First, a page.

By Rick GregoryJune 17, 2015
ORLANDO, Fla. (June 17, 2015) -- Army Chief of Staff Gen. Ray Odierno understandably has a lot on his mind while serving as the senior uniformed officer in the Department of the Army. Some responsibilities, though, weigh more heavily on his mind than others.
During a town hall meeting with members of the Program Executive Office, Simulation, Training and Instrumentation, or PEO STRI, here, June 15, he said what keeps him up at night is worrying about sending Soldiers into harm's way without the proper training. The combination of a drastically reduced budget, and a drawdown in troop strength and unknown contingencies is what causes those restless nights, he said.
"Today, we are creating enough readiness to meet our current operational commitments," Odierno said. "If something happens and they want us to send 25,000 Soldiers somewhere, though, I am not sure those Soldiers are going to be trained. That means it will cost lives and I have a real problem with that. When we are having discussions about budgets and dollars today it might look fine, but tomorrow it could be affecting the lives of our young men and women. That's what keeps me up at night!"
When those budget discussions take place, he said one question he has constantly been asked during his past four years serving as chief of staff is "why do we even need an Army?" That question, he said, really bothers him. He said he is quick to ask a few questions of his own in response and offer a different question, which they should be asking.
"Why do you think we have 143,000 Soldiers deployed in more than 150 countries? Who were the first Soldiers to show up in Eastern Europe when there was a problem? Who were the Soldiers responding to the troubles in the Middle East? Who is doing the work in 12 different countries in Africa? What you should be asking is what we can do to make us a better Army," Odierno said.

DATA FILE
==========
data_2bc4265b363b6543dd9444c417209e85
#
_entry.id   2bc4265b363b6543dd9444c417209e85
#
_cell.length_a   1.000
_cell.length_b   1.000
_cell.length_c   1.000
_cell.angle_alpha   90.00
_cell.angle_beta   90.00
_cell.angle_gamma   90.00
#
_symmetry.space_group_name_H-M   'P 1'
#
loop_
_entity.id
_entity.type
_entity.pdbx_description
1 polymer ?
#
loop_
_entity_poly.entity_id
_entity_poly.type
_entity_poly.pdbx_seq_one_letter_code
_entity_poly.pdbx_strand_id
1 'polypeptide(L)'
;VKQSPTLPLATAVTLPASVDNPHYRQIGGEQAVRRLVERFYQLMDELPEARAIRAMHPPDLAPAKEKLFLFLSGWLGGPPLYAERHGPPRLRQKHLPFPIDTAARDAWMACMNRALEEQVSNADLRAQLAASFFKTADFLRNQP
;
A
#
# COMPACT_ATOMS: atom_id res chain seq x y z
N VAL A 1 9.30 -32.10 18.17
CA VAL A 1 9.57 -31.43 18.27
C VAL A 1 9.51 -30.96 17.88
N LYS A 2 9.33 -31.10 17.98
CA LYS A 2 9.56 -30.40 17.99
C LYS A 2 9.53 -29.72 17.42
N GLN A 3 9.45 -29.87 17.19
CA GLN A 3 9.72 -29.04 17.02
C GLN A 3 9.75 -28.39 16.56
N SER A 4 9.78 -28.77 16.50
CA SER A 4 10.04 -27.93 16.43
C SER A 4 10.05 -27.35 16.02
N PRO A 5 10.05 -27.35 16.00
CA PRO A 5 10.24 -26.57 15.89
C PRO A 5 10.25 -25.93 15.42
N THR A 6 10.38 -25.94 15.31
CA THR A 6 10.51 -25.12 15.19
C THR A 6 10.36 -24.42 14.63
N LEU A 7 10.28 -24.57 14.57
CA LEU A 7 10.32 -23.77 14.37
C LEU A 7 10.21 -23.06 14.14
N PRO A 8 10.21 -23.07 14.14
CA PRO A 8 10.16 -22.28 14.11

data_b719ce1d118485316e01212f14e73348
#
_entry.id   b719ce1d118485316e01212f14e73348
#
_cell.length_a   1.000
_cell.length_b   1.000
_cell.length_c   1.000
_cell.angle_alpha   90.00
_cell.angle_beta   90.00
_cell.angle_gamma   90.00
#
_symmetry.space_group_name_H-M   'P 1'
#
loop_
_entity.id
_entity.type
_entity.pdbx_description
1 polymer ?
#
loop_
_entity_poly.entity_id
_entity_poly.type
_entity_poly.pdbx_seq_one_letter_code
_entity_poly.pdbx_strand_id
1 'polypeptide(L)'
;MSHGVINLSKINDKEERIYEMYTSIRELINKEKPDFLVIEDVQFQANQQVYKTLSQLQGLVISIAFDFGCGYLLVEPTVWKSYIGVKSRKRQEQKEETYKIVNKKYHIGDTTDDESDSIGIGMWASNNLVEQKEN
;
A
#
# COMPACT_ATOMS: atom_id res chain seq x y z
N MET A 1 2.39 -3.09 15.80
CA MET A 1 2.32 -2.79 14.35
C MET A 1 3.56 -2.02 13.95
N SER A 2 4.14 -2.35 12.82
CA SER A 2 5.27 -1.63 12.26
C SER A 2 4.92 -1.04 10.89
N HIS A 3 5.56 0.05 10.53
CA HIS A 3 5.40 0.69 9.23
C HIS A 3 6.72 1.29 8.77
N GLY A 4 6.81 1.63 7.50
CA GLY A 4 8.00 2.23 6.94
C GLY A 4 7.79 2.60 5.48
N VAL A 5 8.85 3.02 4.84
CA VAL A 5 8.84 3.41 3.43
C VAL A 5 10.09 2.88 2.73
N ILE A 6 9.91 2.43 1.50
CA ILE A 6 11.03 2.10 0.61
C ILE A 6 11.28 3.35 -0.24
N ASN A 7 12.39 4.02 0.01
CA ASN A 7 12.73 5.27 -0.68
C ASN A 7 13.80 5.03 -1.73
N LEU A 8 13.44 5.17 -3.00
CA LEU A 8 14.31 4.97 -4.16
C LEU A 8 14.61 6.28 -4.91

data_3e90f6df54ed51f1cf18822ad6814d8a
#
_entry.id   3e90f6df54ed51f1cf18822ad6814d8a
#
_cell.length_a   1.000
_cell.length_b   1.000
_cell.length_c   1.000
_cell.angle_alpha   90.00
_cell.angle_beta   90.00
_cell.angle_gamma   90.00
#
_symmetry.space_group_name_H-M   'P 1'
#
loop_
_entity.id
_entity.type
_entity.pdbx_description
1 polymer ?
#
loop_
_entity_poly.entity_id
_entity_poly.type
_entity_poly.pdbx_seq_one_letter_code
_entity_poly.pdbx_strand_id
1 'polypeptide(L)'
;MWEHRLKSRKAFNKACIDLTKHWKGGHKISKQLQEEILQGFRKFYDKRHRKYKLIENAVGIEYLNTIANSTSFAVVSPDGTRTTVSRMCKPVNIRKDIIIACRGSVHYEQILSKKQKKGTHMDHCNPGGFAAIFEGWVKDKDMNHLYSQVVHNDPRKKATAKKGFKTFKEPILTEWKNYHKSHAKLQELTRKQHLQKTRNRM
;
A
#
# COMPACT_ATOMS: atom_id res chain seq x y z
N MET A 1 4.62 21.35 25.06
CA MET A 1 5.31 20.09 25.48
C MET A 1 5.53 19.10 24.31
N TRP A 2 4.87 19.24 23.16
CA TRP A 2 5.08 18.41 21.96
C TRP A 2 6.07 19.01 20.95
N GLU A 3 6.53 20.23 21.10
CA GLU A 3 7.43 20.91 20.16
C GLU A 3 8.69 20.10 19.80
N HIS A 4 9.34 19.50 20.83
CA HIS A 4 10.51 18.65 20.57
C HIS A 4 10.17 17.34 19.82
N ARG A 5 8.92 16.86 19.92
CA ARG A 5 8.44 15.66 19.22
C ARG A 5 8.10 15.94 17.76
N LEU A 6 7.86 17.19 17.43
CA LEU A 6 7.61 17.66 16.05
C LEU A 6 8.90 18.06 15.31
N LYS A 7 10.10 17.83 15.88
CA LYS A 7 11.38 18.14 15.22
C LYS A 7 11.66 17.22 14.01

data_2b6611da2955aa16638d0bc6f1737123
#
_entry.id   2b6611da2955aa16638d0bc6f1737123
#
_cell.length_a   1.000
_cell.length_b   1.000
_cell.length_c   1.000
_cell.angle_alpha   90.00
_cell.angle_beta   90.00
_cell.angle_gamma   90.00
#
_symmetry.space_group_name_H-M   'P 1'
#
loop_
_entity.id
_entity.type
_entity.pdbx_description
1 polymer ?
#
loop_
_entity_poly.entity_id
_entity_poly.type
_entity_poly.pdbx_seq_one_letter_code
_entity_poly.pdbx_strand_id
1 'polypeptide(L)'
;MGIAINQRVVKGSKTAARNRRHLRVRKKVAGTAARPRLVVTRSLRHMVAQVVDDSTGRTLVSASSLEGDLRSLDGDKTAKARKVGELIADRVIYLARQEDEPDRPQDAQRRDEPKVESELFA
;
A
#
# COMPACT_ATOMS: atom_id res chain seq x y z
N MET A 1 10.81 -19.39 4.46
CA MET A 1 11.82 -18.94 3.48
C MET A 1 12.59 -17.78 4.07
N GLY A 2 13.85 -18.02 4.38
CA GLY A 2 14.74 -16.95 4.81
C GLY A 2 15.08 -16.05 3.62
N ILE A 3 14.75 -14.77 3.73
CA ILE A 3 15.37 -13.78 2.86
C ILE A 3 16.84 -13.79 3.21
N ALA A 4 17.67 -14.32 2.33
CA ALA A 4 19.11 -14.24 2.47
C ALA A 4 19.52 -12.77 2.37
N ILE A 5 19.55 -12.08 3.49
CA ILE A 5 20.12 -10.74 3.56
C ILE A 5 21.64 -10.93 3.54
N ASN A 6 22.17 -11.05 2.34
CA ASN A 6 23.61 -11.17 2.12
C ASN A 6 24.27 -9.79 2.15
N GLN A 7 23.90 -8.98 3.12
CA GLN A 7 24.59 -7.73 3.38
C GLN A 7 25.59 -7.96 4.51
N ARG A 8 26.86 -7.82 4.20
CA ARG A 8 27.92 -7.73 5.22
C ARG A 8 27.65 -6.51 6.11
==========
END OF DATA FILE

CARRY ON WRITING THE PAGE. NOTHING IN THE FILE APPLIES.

Making a better Army and ensuring Soldiers are trained and ready for the next contingencies regardless of the challenges thrown his way is exactly what he is focused on doing, he said, telling the PEO STRI audience that is where they play a major role.
"The great work that you have to do is ensure that we are able to train our Soldiers, whether it be on individual weapons systems, marksmanship ranges, a conduct of fire trainer facility for tank gunners or facilities for us to shoot our Bradley's," he said. "We have to continue to make sure that we improve those and have the best systems possible."
Those systems, he said, should be used to get the Army back to doing tough, realistic home-station training to build capacity and capability before conducting live training.
"We have to have a building block program that starts with individual- and platoon-level simulations training that then goes to individual- and platoon-level live training; company-simulations training, company-live training; battalion-simulations training, battalion-live training; brigade-simulations training, brigade-live training and then on to a training center. That's the kind of training we want to see all of our units doing. For me, it's absolutely essential for us in the future."